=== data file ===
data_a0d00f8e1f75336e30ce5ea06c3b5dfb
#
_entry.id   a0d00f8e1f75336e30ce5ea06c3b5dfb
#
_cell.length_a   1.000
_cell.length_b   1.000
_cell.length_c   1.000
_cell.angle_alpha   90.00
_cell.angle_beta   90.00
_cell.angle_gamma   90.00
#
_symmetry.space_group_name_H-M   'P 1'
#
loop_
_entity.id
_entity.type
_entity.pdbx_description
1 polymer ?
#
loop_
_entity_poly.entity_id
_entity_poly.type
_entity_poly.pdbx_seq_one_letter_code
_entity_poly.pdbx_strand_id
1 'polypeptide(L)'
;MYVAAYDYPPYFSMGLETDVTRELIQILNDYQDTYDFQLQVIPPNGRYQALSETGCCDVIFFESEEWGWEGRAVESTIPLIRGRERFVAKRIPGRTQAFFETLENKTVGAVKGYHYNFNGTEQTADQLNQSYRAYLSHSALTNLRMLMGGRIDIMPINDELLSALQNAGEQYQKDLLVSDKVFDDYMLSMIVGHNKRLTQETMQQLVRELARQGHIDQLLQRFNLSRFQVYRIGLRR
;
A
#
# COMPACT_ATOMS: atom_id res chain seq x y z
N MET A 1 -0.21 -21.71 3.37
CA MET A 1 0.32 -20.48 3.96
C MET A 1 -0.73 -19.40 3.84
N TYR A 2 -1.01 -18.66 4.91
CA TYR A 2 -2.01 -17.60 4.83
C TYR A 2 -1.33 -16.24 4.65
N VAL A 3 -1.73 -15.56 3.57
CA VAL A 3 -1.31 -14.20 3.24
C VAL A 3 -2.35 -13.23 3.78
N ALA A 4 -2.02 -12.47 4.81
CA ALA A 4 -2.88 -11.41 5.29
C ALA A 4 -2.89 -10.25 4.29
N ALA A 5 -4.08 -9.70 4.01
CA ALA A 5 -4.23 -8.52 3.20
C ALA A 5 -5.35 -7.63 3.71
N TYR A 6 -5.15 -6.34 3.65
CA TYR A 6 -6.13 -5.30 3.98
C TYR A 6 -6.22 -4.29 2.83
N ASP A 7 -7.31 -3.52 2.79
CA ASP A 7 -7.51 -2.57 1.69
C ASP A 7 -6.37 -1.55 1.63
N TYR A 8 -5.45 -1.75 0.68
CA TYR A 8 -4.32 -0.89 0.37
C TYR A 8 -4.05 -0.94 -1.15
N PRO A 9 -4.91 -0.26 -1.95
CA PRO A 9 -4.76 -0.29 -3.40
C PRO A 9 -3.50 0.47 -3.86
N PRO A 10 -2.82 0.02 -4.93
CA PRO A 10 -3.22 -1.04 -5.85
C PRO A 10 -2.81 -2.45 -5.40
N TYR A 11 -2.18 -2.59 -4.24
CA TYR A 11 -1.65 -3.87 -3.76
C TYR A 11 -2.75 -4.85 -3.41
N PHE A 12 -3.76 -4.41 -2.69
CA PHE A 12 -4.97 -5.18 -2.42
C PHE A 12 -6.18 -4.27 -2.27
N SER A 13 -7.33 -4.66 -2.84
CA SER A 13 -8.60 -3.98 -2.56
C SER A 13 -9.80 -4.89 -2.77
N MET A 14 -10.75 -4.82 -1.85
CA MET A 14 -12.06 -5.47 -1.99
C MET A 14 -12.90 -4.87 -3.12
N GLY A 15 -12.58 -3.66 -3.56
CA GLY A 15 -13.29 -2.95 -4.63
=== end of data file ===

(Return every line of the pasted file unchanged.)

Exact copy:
data_a0d00f8e1f75336e30ce5ea06c3b5dfb
#
_entry.id   a0d00f8e1f75336e30ce5ea06c3b5dfb
#
_cell.length_a   1.000
_cell.length_b   1.000
_cell.length_c   1.000
_cell.angle_alpha   90.00
_cell.angle_beta   90.00
_cell.angle_gamma   90.00
#
_symmetry.space_group_name_H-M   'P 1'
#
loop_
_entity.id
_entity.type
_entity.pdbx_description
1 polymer ?
#
loop_
_entity_poly.entity_id
_entity_poly.type
_entity_poly.pdbx_seq_one_letter_code
_entity_poly.pdbx_strand_id
1 'polypeptide(L)'
;MYVAAYDYPPYFSMGLETDVTRELIQILNDYQDTYDFQLQVIPPNGRYQALSETGCCDVIFFESEEWGWEGRAVESTIPLIRGRERFVAKRIPGRTQAFFETLENKTVGAVKGYHYNFNGTEQTADQLNQSYRAYLSHSALTNLRMLMGGRIDIMPINDELLSALQNAGEQYQKDLLVSDKVFDDYMLSMIVGHNKRLTQETMQQLVRELARQGHIDQLLQRFNLSRFQVYRIGLRR
;
A
#
# COMPACT_ATOMS: atom_id res chain seq x y z
N MET A 1 -0.21 -21.71 3.37
CA MET A 1 0.32 -20.48 3.96
C MET A 1 -0.73 -19.40 3.84
N TYR A 2 -1.01 -18.66 4.91
CA TYR A 2 -2.01 -17.60 4.83
C TYR A 2 -1.33 -16.24 4.65
N VAL A 3 -1.73 -15.56 3.57
CA VAL A 3 -1.31 -14.20 3.24
C VAL A 3 -2.35 -13.23 3.78
N ALA A 4 -2.02 -12.47 4.81
CA ALA A 4 -2.88 -11.41 5.29
C ALA A 4 -2.89 -10.25 4.29
N ALA A 5 -4.08 -9.70 4.01
CA ALA A 5 -4.23 -8.52 3.20
C ALA A 5 -5.35 -7.63 3.71
N TYR A 6 -5.15 -6.34 3.65
CA TYR A 6 -6.13 -5.30 3.98
C TYR A 6 -6.22 -4.29 2.83
N ASP A 7 -7.31 -3.52 2.79
CA ASP A 7 -7.51 -2.57 1.69
C ASP A 7 -6.37 -1.55 1.63
N TYR A 8 -5.45 -1.75 0.68
CA TYR A 8 -4.32 -0.89 0.37
C TYR A 8 -4.05 -0.94 -1.15
N PRO A 9 -4.91 -0.26 -1.95
CA PRO A 9 -4.76 -0.29 -3.40
C PRO A 9 -3.50 0.47 -3.86
N PRO A 10 -2.82 0.02 -4.93
CA PRO A 10 -3.22 -1.04 -5.85
C PRO A 10 -2.81 -2.45 -5.40
N TYR A 11 -2.18 -2.59 -4.24
CA TYR A 11 -1.65 -3.87 -3.76
C TYR A 11 -2.75 -4.85 -3.41
N PHE A 12 -3.76 -4.41 -2.69
CA PHE A 12 -4.97 -5.18 -2.42
C PHE A 12 -6.18 -4.27 -2.27
N SER A 13 -7.33 -4.66 -2.84
CA SER A 13 -8.60 -3.98 -2.56
C SER A 13 -9.80 -4.89 -2.77
N MET A 14 -10.75 -4.82 -1.85
CA MET A 14 -12.06 -5.47 -1.99
C MET A 14 -12.90 -4.87 -3.12
N GLY A 15 -12.58 -3.66 -3.56
CA GLY A 15 -13.29 -2.95 -4.63